Seguin lifts himself out of scoring funk against Habs

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Seguin lifts himself out of scoring funk against Habs

MONTREAL Tyler Seguin got a little frustrated at points over the last three weeks, but never wavered that the first real goal of the season was coming.
After two periods on Wednesday night, Seguin had no shots on net, a hooking penalty that wiped out a Bruins power play and a shot that hit the side of the net when he pulled up early with an open path to the net.
For Seguin, who expected much more than one empty net goal scored nine games into the regular season, one wouldnt blame him for thinking it was going to be another one of those nights. Instead, the Bs forwards patience paid off when Seguin scored the first of two rapid third period goals that powered a tight 2-1 win over the Montreal Canadiens at the Bell Centre.
The scoring binge started when Bs coach Claude Julien installed Seguin with David Krejci and Milan Lucic at the beginning of the third period while looking for a spark. Julien and Seguin both got it in a big way, and No. 19 ended it with a badly needed multi-point game in winning fashion.
Seguin is a great player, said Julien. Hes got good speed and good hands and David Krejci has been so consistent for us since the beginning of the year. Tonight I thought he was very good and he makes plays.
Tyler just took advantage of going to the net. Those guys find each other and Tyler scored a big goal. When hes really using that speed he puts defenses on their heels.
The goal started with a turnover created by an aggressive Seguin fore-check that freed up the puck on the very first shift of the third period. The play finished with a beautiful feed from David Krejci after Claude Julien played jumble with the forward lines and found a little inspiration.
Krejci was cycling through the right circle with the puck when he found Seguin circling back toward the net. Seguin unleashed a quick backhand to Carey Prices blocker side and the game was tied 14 seconds into the third period. It was Seguins second goal of the season and the start of a two-point night that nearly doubled his point output for the season.
Seguin stuck his tongue out Michael Jordan-style in celebrating the goal, and certainly hopes its the start of an offensive avalanche for himself and his team. Simple offensive production has been difficult to come by for Seguin, so hes looking forward to seeing if this puts him on an offensive tear.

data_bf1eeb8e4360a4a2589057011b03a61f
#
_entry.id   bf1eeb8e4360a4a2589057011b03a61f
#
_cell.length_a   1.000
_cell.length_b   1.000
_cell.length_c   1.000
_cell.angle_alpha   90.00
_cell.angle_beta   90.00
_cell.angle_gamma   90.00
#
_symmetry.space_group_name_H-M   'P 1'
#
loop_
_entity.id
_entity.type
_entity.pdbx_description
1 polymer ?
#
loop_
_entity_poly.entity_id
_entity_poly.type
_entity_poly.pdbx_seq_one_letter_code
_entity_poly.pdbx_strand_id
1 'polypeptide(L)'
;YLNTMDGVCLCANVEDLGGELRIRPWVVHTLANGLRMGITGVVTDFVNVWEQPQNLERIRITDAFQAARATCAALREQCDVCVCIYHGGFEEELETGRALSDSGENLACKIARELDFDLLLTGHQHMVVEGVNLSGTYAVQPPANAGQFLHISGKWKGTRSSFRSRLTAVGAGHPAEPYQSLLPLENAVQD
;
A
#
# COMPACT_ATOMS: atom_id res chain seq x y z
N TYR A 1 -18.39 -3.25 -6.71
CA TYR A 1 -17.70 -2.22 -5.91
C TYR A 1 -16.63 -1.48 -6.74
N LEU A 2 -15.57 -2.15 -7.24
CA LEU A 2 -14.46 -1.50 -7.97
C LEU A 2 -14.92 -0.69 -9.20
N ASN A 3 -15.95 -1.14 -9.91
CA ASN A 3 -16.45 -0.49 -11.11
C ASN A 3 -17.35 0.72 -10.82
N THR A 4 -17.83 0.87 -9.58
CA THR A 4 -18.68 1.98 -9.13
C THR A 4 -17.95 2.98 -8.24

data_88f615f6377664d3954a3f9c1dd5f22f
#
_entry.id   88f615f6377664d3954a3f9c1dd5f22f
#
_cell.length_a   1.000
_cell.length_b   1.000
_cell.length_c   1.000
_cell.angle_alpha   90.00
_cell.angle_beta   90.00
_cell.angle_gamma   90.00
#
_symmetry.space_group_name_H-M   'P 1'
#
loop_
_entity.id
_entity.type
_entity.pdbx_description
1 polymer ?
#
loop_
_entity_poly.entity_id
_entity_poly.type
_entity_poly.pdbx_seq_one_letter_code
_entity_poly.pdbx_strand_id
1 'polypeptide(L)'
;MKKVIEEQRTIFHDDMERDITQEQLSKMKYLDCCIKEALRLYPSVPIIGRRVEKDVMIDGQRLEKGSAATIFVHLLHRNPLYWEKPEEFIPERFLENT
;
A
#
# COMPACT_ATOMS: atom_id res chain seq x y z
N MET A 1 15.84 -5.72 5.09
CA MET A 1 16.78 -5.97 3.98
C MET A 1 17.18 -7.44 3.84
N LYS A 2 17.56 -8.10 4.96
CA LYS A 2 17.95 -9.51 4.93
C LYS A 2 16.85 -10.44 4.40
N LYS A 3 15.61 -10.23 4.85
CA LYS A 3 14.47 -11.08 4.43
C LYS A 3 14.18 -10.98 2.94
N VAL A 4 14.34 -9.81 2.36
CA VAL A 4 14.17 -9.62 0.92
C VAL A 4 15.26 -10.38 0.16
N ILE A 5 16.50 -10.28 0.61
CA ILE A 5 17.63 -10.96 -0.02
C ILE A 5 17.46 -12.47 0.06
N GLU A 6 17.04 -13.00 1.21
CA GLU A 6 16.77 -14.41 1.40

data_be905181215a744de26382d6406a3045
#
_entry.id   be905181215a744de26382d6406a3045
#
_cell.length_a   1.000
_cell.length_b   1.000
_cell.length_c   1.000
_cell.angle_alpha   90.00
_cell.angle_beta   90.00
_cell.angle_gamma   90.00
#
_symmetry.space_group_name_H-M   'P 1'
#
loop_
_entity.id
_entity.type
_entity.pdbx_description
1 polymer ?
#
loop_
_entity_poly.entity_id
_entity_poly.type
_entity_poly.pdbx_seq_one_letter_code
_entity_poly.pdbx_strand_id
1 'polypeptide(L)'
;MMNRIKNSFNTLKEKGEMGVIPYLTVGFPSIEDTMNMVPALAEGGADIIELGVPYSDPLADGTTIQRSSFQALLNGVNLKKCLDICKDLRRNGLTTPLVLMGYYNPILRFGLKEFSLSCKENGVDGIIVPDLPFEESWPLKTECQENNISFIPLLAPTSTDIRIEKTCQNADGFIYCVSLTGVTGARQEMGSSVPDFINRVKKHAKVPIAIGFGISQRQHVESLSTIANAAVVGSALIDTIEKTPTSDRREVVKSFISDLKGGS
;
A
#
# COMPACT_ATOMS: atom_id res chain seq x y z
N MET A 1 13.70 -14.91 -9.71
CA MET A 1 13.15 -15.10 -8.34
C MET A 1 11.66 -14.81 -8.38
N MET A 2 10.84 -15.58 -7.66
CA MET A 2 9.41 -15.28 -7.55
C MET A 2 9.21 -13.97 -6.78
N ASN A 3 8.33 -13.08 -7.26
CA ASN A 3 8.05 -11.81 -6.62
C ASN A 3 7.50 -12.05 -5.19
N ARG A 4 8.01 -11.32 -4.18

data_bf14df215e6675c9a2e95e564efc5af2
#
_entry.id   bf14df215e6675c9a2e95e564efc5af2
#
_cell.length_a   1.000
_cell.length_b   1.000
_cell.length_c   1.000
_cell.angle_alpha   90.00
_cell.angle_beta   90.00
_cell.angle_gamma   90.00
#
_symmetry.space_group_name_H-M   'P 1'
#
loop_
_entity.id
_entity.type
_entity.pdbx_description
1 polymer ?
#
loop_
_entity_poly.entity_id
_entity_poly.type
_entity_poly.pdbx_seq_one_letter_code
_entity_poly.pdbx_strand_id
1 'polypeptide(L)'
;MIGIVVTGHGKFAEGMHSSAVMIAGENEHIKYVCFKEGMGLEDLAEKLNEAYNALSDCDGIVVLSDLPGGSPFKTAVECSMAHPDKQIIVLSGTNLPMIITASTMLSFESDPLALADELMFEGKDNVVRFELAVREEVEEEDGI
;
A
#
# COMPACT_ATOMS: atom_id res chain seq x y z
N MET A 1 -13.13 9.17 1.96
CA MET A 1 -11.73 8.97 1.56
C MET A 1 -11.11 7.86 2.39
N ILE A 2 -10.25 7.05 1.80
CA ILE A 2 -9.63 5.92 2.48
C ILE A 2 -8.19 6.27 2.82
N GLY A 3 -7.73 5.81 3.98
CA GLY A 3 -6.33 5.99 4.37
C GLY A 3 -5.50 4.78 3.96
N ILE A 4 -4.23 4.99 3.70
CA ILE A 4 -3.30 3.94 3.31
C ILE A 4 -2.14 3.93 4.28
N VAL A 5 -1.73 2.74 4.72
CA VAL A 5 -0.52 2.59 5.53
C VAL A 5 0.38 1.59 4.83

Well, well find out. I feel like Ive been playing decently well, said Seguin. I definitely can still do better, but Im also definitely getting my shots and my opportunities. I had a couple of goals that were called back and Ive hit a couple of goaltender stick knobs, so things werent going in. Luckily I snuck one in there in the third.
One important thing for Seguin to remember: the first real goal of the season arrived when he put a little more oomph into his two-way play by creating a turnover with an aggressive fore-check in the Montreal end of the ice.

What we learned: Bruins 2, Sharks 1

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What we learned: Bruins 2, Sharks 1

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Morning Skate: Asking price on Shattenkirk should scare off Bruins

Morning Skate: Asking price on Shattenkirk should scare off Bruins

Here are all the links from around the hockey world, and what I’m reading after watching the Boston Celtics take a hard pass on the Boogie. 
 
-- Bob McKenzie sits in with the good folks at TSN 1200 Ottawa sports radio and talks a little Claude Julien of the Montreal Canadiens

-- The Avalanche youth movement is set to begin as quickly as March 1, as Colorado may move some of its veteran players at the trade deadline. 
 
-- Ryan Johansen got snubbed in his return to Columbus for the first time as a member of the Nashville Predators. That’s too bad, but it’s also not exactly Wayne Gretzky returning to the Edmonton Oilers for the first time. 
 
-- The price tag for Kevin Shattenkirk is in and it includes a top prospect and a first-round pick, along with another piece, for a rental defenseman. That should be far too rich for the Bruins’ blood. The B's were already intent on avoiding the rental market ahead of the trade deadline, and the steep price -- even for a potentially useful short-term acquisition like the puck-moving Shattenkirk -- should make that even more of a certainty. 
 
-- Ken Campbell asks whether hockey agents have gone too far in chasing after prospective prospects before they even enter their teenage years. 

 -- Bobby Ryan has a hand injury that’s going to sideline him, another piece of bad luck for the Senators forward. 
 
-- For something completely different: On President’s Day, it seems only natural to go through the favorite Presidents in the history of the Marvel Universe.